Visit 2 & 3 & 11: After study enrollment and medical screening, subjects will be tested with the Anklebot while EEG, EMG, and heart rate (ECG) are recorded.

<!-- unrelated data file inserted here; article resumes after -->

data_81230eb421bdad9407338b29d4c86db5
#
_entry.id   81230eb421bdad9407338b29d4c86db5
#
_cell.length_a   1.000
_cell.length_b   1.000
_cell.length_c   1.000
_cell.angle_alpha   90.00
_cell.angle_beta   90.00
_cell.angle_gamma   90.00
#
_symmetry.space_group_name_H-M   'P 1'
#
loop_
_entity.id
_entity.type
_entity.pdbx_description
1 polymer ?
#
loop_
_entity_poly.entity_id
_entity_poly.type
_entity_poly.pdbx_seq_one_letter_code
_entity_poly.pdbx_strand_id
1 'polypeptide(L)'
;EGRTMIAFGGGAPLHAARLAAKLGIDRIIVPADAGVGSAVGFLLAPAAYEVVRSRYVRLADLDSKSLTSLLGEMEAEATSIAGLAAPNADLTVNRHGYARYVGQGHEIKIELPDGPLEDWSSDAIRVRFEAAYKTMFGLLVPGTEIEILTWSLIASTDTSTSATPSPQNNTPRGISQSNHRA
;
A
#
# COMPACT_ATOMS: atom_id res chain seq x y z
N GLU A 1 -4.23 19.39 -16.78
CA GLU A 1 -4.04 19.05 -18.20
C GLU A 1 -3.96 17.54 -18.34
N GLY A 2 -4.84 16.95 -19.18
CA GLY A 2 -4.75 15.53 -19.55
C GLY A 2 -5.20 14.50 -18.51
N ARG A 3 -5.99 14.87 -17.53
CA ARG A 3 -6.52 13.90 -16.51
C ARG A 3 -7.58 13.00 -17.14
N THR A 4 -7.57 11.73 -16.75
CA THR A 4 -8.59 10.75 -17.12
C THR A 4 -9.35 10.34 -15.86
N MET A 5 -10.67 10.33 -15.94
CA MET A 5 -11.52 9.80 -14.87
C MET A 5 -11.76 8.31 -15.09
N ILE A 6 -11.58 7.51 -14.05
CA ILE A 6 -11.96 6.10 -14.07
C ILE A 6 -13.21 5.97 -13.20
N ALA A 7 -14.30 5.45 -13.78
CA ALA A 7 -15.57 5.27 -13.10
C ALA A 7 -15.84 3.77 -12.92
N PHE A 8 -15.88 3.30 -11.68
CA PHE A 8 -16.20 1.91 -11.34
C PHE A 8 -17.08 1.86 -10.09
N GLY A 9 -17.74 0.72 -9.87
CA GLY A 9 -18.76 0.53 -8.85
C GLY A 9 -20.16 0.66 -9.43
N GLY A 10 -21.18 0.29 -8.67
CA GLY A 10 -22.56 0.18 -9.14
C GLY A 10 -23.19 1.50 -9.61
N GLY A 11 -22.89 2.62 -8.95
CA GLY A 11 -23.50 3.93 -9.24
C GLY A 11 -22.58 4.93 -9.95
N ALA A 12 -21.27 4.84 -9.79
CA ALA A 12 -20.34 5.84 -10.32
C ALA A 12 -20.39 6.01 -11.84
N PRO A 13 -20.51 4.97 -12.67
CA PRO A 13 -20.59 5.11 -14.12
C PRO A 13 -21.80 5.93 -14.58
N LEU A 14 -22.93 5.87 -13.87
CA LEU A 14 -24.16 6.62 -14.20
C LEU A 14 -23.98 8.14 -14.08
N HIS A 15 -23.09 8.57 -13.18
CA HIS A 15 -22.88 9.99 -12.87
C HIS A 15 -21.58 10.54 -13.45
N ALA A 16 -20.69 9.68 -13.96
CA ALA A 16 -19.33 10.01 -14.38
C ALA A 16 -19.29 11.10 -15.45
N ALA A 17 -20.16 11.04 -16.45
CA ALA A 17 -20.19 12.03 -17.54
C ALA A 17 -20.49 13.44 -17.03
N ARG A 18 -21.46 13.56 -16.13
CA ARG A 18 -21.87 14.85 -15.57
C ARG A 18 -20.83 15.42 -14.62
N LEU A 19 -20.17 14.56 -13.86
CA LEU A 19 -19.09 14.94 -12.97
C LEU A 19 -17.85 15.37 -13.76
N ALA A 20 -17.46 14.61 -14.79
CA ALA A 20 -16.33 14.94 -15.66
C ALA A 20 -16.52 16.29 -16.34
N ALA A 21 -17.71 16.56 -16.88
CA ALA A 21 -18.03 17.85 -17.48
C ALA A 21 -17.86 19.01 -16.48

First, subjects will be fitted with a stretch-lycra cap that houses 64 recessed EEG sensors formed from tin. The participant's skin will be lightly abraded or rubbed with the end of a Q-tip at each sensor site to remove oil and dead epidermal tissue to establish good conductance of the EEG signal. The skin will not be broken. Using a blunt applicator attached to a syringe, an FDA-approved non-toxic conducting gel will then be applied through an opening in each of the 64 recording sensors to establish continuous contact of the gel between the skin at the recording sites and the corresponding sensors. Recording sensors will also be positioned on the skin above and below the left eye to monitor eye movements as well as on both ear lobes to serve as "non-brain" reference sites. A ground electrode site will be applied in the frontal region. The eye-channel and reference sites will be lightly abraded with a pad, rubbed with alcohol, and prepared with the conducting gel to enable continuous connection between the scalp and the sensor surface. Also, surface EMG electrodes will be applied to tibialis anterior, gastrocnemius, and, if needed, the peroneal muscles of the paretic leg. Leads for ECG recording will be applied bilaterally to locations immediately inferior to the clavicles.